When I was around 7 years old, I remember coming downstairs in the middle of the night to find my mother watching the wedding of Charles and Diana. I didn't understand why she cared or why she was willing to sacrifice sleep to watch a wedding for a couple she had never even met. I did wonder why the bride was wearing a dress that looked like it was trying to swallow her.
That sucker was huge.
So thirty years later, I still can't fathom all the fuss over these royal weddings. Friends of mine set their alarms, poured champagne, and watched with fascinated devotion. They knew what the invitations looked like. They had studied the guest list. They knew the history of the horsedrawn carriage in which the bride would ride.
I caught the highlights on CNN.
I must say, as a girl not that steeped in fairytale lore, even I could recognize the Cinderella-like spectacle. Kate was beautiful - the loyal bride toiling away for 8 long years waiting for her prince to step to the plate. The two evil step-sisters (okay, they were really William's cousins) with their horribly ugly hats and outfits. What was with those hats? Don't they know the number one rule of a wedding ettiquette: never detract attention from the bride. Those hats looked like grotesque parasitic twins. Stacy and Clinton would be mortified.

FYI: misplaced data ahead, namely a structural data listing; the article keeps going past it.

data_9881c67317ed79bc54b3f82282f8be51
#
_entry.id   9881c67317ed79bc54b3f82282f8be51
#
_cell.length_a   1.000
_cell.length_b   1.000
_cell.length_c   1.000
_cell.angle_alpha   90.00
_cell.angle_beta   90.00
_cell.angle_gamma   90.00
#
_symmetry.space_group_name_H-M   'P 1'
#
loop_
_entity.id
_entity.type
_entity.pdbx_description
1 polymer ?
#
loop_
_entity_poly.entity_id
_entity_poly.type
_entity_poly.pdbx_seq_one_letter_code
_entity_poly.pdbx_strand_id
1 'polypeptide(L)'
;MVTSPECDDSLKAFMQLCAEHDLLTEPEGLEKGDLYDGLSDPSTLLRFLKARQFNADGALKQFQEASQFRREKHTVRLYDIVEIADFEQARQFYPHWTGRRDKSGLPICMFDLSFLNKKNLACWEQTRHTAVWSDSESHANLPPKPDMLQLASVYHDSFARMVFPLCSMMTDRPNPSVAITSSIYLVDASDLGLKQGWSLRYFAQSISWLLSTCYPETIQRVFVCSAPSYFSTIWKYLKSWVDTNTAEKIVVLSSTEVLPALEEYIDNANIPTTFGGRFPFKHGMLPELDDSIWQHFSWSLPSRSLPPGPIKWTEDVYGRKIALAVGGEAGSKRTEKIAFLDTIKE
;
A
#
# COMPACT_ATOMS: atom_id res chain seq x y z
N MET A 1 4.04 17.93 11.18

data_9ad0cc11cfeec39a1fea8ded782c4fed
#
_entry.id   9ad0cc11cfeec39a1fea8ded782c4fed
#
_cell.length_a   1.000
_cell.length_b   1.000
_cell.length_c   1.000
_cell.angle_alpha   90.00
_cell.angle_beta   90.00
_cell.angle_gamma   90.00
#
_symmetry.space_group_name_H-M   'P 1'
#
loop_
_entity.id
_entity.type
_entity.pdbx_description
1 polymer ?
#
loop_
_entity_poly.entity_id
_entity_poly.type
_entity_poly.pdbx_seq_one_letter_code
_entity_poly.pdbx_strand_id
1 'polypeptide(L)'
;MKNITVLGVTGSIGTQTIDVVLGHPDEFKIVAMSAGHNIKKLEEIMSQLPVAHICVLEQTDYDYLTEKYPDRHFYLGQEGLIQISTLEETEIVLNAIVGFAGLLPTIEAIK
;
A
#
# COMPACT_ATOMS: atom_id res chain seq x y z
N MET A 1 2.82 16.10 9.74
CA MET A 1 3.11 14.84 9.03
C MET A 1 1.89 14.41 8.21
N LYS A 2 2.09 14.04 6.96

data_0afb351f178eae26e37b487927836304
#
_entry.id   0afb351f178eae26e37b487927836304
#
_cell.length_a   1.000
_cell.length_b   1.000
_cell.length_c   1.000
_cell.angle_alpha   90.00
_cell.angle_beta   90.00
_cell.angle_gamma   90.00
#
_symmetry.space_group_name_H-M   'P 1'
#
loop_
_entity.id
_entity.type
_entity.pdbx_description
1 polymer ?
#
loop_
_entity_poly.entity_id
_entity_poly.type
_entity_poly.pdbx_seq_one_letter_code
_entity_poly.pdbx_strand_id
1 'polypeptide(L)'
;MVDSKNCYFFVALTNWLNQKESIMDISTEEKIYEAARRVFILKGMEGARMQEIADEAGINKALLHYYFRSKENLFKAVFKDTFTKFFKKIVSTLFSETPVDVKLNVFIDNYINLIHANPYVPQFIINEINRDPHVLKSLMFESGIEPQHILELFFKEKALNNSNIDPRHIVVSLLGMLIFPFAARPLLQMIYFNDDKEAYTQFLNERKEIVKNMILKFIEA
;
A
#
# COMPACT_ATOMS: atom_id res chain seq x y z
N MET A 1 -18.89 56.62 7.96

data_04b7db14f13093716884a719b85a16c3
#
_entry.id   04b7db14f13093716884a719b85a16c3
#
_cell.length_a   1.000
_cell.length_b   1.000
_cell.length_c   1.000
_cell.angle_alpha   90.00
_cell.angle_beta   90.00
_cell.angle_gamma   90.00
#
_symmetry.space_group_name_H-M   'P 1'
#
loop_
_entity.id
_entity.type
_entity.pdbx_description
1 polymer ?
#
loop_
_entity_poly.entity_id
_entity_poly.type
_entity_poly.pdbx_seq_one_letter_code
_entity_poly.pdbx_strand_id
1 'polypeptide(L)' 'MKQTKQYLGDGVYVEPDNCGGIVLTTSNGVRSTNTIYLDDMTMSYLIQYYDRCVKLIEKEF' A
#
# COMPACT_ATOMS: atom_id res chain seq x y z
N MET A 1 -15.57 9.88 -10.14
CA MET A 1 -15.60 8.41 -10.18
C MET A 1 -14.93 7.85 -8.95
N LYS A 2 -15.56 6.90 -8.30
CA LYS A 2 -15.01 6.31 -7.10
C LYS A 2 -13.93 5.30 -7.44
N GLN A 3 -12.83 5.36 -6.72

My husband, who likes weddings not for the inherent romance but rather for the grand party after, watched about 10 seconds of the coverage before rolling his eyes and putting on ESPN.
This is why we are married. We are just not romantic wedding people. Perhaps I was once. As I planned our wedding years back, I got furious with my husband over his lack of interest in the preparation - believing that he didn't value our relationship. He gently reminded me that it was the marriage that counted, not the wedding.
And so I am more excited to watch Kate and William have children and develop a long life together as husband and wife. My dormant romance gene always comes alive when I see the old couple walking down the street holding hands or finding my husband had charged my phone for me. Romance is sometimes defined not by the grand spectacle, but the day-to-day.
Although if anyone sees my husband, please let him know that flowers wouldn't kill him.